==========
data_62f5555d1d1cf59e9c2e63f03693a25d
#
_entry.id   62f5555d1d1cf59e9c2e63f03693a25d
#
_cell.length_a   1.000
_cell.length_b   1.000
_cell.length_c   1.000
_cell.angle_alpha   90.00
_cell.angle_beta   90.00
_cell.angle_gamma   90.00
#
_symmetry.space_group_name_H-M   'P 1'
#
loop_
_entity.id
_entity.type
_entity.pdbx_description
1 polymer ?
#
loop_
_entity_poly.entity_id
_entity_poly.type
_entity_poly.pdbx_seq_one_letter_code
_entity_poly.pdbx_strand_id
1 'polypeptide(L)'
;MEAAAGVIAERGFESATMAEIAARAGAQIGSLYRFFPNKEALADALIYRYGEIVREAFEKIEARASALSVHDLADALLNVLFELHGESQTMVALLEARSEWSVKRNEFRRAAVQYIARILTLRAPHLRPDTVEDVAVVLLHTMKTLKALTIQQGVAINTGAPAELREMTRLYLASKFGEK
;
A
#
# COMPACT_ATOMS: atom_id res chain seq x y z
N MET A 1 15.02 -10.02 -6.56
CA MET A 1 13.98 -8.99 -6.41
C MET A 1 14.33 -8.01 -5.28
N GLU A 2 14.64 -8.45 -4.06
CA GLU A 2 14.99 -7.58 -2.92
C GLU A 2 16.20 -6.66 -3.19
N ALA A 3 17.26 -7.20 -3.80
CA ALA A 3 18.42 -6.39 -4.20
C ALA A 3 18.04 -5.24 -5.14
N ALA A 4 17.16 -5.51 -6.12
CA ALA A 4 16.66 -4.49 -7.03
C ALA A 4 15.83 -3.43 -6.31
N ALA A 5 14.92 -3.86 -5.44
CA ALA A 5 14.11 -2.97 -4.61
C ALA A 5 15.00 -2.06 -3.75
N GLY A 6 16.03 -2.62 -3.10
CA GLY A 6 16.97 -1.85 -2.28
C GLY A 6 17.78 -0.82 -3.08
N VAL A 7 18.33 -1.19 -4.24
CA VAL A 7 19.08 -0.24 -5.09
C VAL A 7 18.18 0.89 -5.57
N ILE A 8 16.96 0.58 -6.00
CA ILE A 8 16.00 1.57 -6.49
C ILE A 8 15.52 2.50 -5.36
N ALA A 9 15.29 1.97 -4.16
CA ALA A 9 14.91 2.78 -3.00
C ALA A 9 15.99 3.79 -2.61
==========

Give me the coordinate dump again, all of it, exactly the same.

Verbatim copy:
data_62f5555d1d1cf59e9c2e63f03693a25d
#
_entry.id   62f5555d1d1cf59e9c2e63f03693a25d
#
_cell.length_a   1.000
_cell.length_b   1.000
_cell.length_c   1.000
_cell.angle_alpha   90.00
_cell.angle_beta   90.00
_cell.angle_gamma   90.00
#
_symmetry.space_group_name_H-M   'P 1'
#
loop_
_entity.id
_entity.type
_entity.pdbx_description
1 polymer ?
#
loop_
_entity_poly.entity_id
_entity_poly.type
_entity_poly.pdbx_seq_one_letter_code
_entity_poly.pdbx_strand_id
1 'polypeptide(L)'
;MEAAAGVIAERGFESATMAEIAARAGAQIGSLYRFFPNKEALADALIYRYGEIVREAFEKIEARASALSVHDLADALLNVLFELHGESQTMVALLEARSEWSVKRNEFRRAAVQYIARILTLRAPHLRPDTVEDVAVVLLHTMKTLKALTIQQGVAINTGAPAELREMTRLYLASKFGEK
;
A
#
# COMPACT_ATOMS: atom_id res chain seq x y z
N MET A 1 15.02 -10.02 -6.56
CA MET A 1 13.98 -8.99 -6.41
C MET A 1 14.33 -8.01 -5.28
N GLU A 2 14.64 -8.45 -4.06
CA GLU A 2 14.99 -7.58 -2.92
C GLU A 2 16.20 -6.66 -3.19
N ALA A 3 17.26 -7.20 -3.80
CA ALA A 3 18.42 -6.39 -4.20
C ALA A 3 18.04 -5.24 -5.14
N ALA A 4 17.16 -5.51 -6.12
CA ALA A 4 16.66 -4.49 -7.03
C ALA A 4 15.83 -3.43 -6.31
N ALA A 5 14.92 -3.86 -5.44
CA ALA A 5 14.11 -2.97 -4.61
C ALA A 5 15.00 -2.06 -3.75
N GLY A 6 16.03 -2.62 -3.10
CA GLY A 6 16.97 -1.85 -2.28
C GLY A 6 17.78 -0.82 -3.08
N VAL A 7 18.33 -1.19 -4.24
CA VAL A 7 19.08 -0.24 -5.09
C VAL A 7 18.18 0.89 -5.57
N ILE A 8 16.96 0.58 -6.00
CA ILE A 8 16.00 1.57 -6.49
C ILE A 8 15.52 2.50 -5.36
N ALA A 9 15.29 1.97 -4.16
CA ALA A 9 14.91 2.78 -3.00
C ALA A 9 15.99 3.79 -2.61